Friday, September 3, 2010

A close shave

As a primary school teacher you spend all day, every school day, with your pupils for a full year. You share in all their experiences, be they birthdays, football finals, death of a pet/grandparent. By the end of the year you know your pupils inside and out and visa-versa. In fact they can tell your mood the minute you walk in the door by the type of handbag you are carrying....and adjust their behavior accordingly!
Its amazing how astute children can be.
Then come the end of June they leave Primary school, many of them never to be seen again. And you suffer a sense of loss.

And so the cycle continues. September arrives with its classroom of new eager faces. As I stand in front of them they are saying
"Oh I wonder what she is like. Will I get on with her?"
I look at them and say
"Oh I wonder what they are like. Will I get on with them?"
I have just survived my first week of a new school year with my group of 10-12year olds. The first few days were spent being on our best behaviour. When they didn't do things the way I like them done, the voice in my head felt like shouting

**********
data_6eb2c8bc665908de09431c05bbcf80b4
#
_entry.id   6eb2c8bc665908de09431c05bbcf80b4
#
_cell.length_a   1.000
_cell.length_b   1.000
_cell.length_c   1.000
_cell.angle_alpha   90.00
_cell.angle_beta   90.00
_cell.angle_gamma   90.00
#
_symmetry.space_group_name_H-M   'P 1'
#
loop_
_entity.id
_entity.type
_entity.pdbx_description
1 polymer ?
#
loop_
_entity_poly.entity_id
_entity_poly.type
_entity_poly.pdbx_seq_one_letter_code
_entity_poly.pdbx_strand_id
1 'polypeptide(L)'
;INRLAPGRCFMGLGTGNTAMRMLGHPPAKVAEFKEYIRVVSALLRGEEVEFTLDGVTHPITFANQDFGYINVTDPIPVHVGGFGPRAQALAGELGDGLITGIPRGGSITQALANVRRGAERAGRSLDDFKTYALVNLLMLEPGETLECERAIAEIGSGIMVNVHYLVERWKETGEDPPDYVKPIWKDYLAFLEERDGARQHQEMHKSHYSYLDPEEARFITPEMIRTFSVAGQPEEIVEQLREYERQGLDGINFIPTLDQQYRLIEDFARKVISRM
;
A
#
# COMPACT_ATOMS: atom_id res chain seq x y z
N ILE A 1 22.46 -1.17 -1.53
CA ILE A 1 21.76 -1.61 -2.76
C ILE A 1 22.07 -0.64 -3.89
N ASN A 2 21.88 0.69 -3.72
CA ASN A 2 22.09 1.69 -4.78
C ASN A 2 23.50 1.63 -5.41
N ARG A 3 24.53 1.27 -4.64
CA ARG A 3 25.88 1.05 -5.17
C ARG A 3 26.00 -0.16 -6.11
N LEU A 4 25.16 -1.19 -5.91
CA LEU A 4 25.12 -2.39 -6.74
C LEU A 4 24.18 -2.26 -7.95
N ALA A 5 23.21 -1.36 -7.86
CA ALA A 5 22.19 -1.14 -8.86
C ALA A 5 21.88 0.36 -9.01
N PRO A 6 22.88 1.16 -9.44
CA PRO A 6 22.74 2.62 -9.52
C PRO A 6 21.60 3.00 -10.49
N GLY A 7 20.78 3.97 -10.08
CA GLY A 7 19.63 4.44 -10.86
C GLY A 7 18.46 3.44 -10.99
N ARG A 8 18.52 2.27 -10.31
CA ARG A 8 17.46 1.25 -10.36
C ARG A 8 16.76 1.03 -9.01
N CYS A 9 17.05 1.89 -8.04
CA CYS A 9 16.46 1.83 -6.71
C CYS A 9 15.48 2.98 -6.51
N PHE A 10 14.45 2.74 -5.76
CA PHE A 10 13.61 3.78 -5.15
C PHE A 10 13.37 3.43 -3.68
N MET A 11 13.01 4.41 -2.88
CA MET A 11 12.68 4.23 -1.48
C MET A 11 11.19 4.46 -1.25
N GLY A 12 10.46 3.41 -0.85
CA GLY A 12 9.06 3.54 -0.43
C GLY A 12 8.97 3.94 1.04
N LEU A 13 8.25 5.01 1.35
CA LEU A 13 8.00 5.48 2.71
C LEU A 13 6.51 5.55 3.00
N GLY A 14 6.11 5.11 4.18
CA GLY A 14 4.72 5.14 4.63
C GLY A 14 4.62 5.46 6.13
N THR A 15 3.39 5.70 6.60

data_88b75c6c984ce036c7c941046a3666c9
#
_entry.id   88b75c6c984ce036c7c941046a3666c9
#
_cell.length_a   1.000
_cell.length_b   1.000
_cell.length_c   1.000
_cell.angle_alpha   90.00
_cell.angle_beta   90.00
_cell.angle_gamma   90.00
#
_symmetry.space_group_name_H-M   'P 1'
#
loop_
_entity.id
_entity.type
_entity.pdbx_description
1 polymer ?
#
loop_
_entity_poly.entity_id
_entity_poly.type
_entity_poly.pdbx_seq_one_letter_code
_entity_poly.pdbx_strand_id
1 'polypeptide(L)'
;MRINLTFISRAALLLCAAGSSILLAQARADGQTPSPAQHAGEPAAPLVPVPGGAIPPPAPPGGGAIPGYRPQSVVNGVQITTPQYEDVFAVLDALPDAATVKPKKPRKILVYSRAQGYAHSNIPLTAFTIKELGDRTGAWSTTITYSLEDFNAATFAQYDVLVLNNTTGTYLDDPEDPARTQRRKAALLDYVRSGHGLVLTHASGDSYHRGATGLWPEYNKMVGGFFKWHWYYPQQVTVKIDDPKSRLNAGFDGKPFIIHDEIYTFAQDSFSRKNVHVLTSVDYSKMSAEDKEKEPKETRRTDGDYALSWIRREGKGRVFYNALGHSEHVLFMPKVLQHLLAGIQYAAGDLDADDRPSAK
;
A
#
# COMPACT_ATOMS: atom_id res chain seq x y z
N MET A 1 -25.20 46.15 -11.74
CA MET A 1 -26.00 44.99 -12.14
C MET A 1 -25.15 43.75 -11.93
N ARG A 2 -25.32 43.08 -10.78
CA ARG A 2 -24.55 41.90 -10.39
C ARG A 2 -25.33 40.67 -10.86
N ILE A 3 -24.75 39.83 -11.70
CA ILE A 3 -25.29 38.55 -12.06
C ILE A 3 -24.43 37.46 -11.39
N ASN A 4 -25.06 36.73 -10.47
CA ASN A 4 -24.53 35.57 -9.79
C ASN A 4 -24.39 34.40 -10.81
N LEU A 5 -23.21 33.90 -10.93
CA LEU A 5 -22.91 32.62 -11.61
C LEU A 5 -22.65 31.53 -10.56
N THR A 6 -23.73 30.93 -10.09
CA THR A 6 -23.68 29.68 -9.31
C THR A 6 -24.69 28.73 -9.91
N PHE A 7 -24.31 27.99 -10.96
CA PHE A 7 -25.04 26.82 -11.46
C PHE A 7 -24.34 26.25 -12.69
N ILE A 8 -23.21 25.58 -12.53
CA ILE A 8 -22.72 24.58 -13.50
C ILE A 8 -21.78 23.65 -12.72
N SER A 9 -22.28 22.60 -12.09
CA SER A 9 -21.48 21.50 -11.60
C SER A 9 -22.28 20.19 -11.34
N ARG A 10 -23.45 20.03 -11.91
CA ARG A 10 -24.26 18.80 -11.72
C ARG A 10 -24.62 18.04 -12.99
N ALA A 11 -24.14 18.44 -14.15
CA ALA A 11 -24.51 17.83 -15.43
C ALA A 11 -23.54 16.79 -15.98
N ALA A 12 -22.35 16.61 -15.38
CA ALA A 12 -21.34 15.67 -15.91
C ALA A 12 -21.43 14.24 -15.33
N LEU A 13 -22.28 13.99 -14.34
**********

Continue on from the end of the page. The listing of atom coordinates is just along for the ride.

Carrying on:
That's not the way I taught you how to do it......oops, I haven't taught you how to do it yet!

We were studying the possessive adjectives in Irish.
For those of you who don't speak Irish, bear with me. Its a good story.....honest!

I was explaining
Mine = Mo + h in the following noun
Your = Do + h
His = a + h
Hers = a + nothing

To help the remember the difference between "his" and "hers" I said
"The old Irish word for "h" is séimhiú ( pronounced shave-eu)
So he gets a shave and she..........pause for the collective response "doesn't"

"Miss, my mam waxes."

Whan I managed to stop laughing, I thought
"Bless. A class with my sense of humour. I know we are going to get on!"
Bring on the new school year.